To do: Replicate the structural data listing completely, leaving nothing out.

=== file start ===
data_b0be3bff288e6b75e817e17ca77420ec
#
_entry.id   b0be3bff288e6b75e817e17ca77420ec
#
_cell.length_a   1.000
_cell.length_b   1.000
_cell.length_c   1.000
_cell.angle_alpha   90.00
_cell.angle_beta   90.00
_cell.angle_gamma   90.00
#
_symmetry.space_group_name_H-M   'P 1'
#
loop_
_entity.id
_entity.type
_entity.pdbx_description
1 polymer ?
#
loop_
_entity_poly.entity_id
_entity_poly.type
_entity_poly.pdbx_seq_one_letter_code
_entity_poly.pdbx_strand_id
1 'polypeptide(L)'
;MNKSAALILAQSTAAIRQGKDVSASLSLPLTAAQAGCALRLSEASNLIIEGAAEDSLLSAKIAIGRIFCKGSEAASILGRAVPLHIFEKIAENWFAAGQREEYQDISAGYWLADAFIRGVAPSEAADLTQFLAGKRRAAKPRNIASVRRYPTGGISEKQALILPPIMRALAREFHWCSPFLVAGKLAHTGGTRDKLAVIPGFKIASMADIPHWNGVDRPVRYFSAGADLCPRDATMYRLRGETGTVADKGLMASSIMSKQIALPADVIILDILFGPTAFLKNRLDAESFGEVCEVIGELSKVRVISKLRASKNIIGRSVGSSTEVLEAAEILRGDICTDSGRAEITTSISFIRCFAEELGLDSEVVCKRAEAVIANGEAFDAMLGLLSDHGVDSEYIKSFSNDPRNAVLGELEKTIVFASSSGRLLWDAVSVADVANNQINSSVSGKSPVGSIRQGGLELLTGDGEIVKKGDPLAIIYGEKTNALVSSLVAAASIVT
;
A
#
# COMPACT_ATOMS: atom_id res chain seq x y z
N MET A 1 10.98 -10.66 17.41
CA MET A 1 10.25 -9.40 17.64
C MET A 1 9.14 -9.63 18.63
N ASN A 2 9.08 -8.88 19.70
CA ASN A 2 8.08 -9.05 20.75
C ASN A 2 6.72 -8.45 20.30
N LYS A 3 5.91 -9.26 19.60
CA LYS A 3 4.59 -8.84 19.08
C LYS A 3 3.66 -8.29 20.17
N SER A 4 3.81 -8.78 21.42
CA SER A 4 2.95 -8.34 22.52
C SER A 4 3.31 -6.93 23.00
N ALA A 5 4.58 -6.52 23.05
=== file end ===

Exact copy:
data_b0be3bff288e6b75e817e17ca77420ec
#
_entry.id   b0be3bff288e6b75e817e17ca77420ec
#
_cell.length_a   1.000
_cell.length_b   1.000
_cell.length_c   1.000
_cell.angle_alpha   90.00
_cell.angle_beta   90.00
_cell.angle_gamma   90.00
#
_symmetry.space_group_name_H-M   'P 1'
#
loop_
_entity.id
_entity.type
_entity.pdbx_description
1 polymer ?
#
loop_
_entity_poly.entity_id
_entity_poly.type
_entity_poly.pdbx_seq_one_letter_code
_entity_poly.pdbx_strand_id
1 'polypeptide(L)'
;MNKSAALILAQSTAAIRQGKDVSASLSLPLTAAQAGCALRLSEASNLIIEGAAEDSLLSAKIAIGRIFCKGSEAASILGRAVPLHIFEKIAENWFAAGQREEYQDISAGYWLADAFIRGVAPSEAADLTQFLAGKRRAAKPRNIASVRRYPTGGISEKQALILPPIMRALAREFHWCSPFLVAGKLAHTGGTRDKLAVIPGFKIASMADIPHWNGVDRPVRYFSAGADLCPRDATMYRLRGETGTVADKGLMASSIMSKQIALPADVIILDILFGPTAFLKNRLDAESFGEVCEVIGELSKVRVISKLRASKNIIGRSVGSSTEVLEAAEILRGDICTDSGRAEITTSISFIRCFAEELGLDSEVVCKRAEAVIANGEAFDAMLGLLSDHGVDSEYIKSFSNDPRNAVLGELEKTIVFASSSGRLLWDAVSVADVANNQINSSVSGKSPVGSIRQGGLELLTGDGEIVKKGDPLAIIYGEKTNALVSSLVAAASIVT
;
A
#
# COMPACT_ATOMS: atom_id res chain seq x y z
N MET A 1 10.98 -10.66 17.41
CA MET A 1 10.25 -9.40 17.64
C MET A 1 9.14 -9.63 18.63
N ASN A 2 9.08 -8.88 19.70
CA ASN A 2 8.08 -9.05 20.75
C ASN A 2 6.72 -8.45 20.30
N LYS A 3 5.91 -9.26 19.60
CA LYS A 3 4.59 -8.84 19.08
C LYS A 3 3.66 -8.29 20.17
N SER A 4 3.81 -8.78 21.42
CA SER A 4 2.95 -8.34 22.52
C SER A 4 3.31 -6.93 23.00
N ALA A 5 4.58 -6.52 23.05